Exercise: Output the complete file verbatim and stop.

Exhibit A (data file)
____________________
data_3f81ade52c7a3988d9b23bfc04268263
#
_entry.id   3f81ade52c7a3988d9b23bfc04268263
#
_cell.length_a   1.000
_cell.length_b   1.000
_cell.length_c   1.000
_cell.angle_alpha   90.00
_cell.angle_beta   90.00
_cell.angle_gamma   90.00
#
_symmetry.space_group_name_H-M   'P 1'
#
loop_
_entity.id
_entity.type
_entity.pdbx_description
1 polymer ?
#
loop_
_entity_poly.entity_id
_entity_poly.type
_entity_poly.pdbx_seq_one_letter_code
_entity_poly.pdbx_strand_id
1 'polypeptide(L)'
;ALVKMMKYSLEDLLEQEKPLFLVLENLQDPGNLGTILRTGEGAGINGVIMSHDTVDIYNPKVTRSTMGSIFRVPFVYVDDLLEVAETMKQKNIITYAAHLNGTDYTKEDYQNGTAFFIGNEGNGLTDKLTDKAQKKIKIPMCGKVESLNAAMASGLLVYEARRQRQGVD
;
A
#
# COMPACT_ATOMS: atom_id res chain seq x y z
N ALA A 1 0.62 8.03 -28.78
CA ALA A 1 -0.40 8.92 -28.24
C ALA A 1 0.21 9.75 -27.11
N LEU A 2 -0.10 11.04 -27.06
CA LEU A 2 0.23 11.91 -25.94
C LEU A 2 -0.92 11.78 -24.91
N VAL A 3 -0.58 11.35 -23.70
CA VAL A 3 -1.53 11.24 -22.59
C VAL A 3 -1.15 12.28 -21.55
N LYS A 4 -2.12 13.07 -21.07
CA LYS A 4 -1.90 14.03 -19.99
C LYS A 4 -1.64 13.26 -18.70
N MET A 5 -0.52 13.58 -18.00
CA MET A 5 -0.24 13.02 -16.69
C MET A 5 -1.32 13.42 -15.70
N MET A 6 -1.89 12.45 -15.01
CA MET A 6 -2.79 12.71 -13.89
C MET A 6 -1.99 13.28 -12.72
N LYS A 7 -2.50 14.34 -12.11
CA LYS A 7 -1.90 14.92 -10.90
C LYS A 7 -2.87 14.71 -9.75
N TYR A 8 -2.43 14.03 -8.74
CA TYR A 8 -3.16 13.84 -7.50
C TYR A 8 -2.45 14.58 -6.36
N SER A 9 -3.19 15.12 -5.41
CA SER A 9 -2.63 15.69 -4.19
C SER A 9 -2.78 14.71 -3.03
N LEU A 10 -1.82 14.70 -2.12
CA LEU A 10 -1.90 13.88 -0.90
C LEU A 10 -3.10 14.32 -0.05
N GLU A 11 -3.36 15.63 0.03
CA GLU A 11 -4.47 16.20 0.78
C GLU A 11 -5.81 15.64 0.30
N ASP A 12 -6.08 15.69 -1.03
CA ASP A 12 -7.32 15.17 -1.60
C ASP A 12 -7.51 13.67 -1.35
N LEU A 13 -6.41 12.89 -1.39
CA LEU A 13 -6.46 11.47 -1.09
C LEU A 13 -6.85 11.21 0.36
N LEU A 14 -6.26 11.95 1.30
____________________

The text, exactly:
data_3f81ade52c7a3988d9b23bfc04268263
#
_entry.id   3f81ade52c7a3988d9b23bfc04268263
#
_cell.length_a   1.000
_cell.length_b   1.000
_cell.length_c   1.000
_cell.angle_alpha   90.00
_cell.angle_beta   90.00
_cell.angle_gamma   90.00
#
_symmetry.space_group_name_H-M   'P 1'
#
loop_
_entity.id
_entity.type
_entity.pdbx_description
1 polymer ?
#
loop_
_entity_poly.entity_id
_entity_poly.type
_entity_poly.pdbx_seq_one_letter_code
_entity_poly.pdbx_strand_id
1 'polypeptide(L)'
;ALVKMMKYSLEDLLEQEKPLFLVLENLQDPGNLGTILRTGEGAGINGVIMSHDTVDIYNPKVTRSTMGSIFRVPFVYVDDLLEVAETMKQKNIITYAAHLNGTDYTKEDYQNGTAFFIGNEGNGLTDKLTDKAQKKIKIPMCGKVESLNAAMASGLLVYEARRQRQGVD
;
A
#
# COMPACT_ATOMS: atom_id res chain seq x y z
N ALA A 1 0.62 8.03 -28.78
CA ALA A 1 -0.40 8.92 -28.24
C ALA A 1 0.21 9.75 -27.11
N LEU A 2 -0.10 11.04 -27.06
CA LEU A 2 0.23 11.91 -25.94
C LEU A 2 -0.92 11.78 -24.91
N VAL A 3 -0.58 11.35 -23.70
CA VAL A 3 -1.53 11.24 -22.59
C VAL A 3 -1.15 12.28 -21.55
N LYS A 4 -2.12 13.07 -21.07
CA LYS A 4 -1.90 14.03 -19.99
C LYS A 4 -1.64 13.26 -18.70
N MET A 5 -0.52 13.58 -18.00
CA MET A 5 -0.24 13.02 -16.69
C MET A 5 -1.32 13.42 -15.70
N MET A 6 -1.89 12.45 -15.01
CA MET A 6 -2.79 12.71 -13.89
C MET A 6 -1.99 13.28 -12.72
N LYS A 7 -2.50 14.34 -12.11
CA LYS A 7 -1.90 14.92 -10.90
C LYS A 7 -2.87 14.71 -9.75
N TYR A 8 -2.43 14.03 -8.74
CA TYR A 8 -3.16 13.84 -7.50
C TYR A 8 -2.45 14.58 -6.36
N SER A 9 -3.19 15.12 -5.41
CA SER A 9 -2.63 15.69 -4.19
C SER A 9 -2.78 14.71 -3.03
N LEU A 10 -1.82 14.70 -2.12
CA LEU A 10 -1.90 13.88 -0.90
C LEU A 10 -3.10 14.32 -0.05
N GLU A 11 -3.36 15.63 0.03
CA GLU A 11 -4.47 16.20 0.78
C GLU A 11 -5.81 15.64 0.30
N ASP A 12 -6.08 15.69 -1.03
CA ASP A 12 -7.32 15.17 -1.60
C ASP A 12 -7.51 13.67 -1.35
N LEU A 13 -6.41 12.89 -1.39
CA LEU A 13 -6.46 11.47 -1.09
C LEU A 13 -6.85 11.21 0.36
N LEU A 14 -6.26 11.95 1.30